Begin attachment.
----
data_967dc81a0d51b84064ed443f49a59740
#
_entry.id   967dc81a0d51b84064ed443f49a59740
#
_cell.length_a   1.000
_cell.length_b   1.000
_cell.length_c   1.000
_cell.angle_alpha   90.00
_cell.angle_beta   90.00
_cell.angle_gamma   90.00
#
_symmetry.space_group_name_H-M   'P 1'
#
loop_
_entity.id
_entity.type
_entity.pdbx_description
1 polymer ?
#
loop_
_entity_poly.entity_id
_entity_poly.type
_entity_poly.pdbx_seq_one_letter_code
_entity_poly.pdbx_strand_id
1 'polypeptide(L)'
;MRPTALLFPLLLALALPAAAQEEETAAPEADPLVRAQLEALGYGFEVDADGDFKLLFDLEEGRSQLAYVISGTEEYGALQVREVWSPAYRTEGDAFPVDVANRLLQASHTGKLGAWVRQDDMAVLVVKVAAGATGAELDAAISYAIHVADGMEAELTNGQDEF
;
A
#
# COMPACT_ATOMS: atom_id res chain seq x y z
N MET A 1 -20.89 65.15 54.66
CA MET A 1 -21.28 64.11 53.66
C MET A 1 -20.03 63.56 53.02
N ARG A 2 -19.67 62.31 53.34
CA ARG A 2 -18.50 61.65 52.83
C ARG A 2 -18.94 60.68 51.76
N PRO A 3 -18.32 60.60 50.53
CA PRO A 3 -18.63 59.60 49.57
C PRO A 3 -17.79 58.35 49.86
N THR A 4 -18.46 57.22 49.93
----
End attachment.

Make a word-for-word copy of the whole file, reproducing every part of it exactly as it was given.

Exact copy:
data_967dc81a0d51b84064ed443f49a59740
#
_entry.id   967dc81a0d51b84064ed443f49a59740
#
_cell.length_a   1.000
_cell.length_b   1.000
_cell.length_c   1.000
_cell.angle_alpha   90.00
_cell.angle_beta   90.00
_cell.angle_gamma   90.00
#
_symmetry.space_group_name_H-M   'P 1'
#
loop_
_entity.id
_entity.type
_entity.pdbx_description
1 polymer ?
#
loop_
_entity_poly.entity_id
_entity_poly.type
_entity_poly.pdbx_seq_one_letter_code
_entity_poly.pdbx_strand_id
1 'polypeptide(L)'
;MRPTALLFPLLLALALPAAAQEEETAAPEADPLVRAQLEALGYGFEVDADGDFKLLFDLEEGRSQLAYVISGTEEYGALQVREVWSPAYRTEGDAFPVDVANRLLQASHTGKLGAWVRQDDMAVLVVKVAAGATGAELDAAISYAIHVADGMEAELTNGQDEF
;
A
#
# COMPACT_ATOMS: atom_id res chain seq x y z
N MET A 1 -20.89 65.15 54.66
CA MET A 1 -21.28 64.11 53.66
C MET A 1 -20.03 63.56 53.02
N ARG A 2 -19.67 62.31 53.34
CA ARG A 2 -18.50 61.65 52.83
C ARG A 2 -18.94 60.68 51.76
N PRO A 3 -18.32 60.60 50.53
CA PRO A 3 -18.63 59.60 49.57
C PRO A 3 -17.79 58.35 49.86
N THR A 4 -18.46 57.22 49.93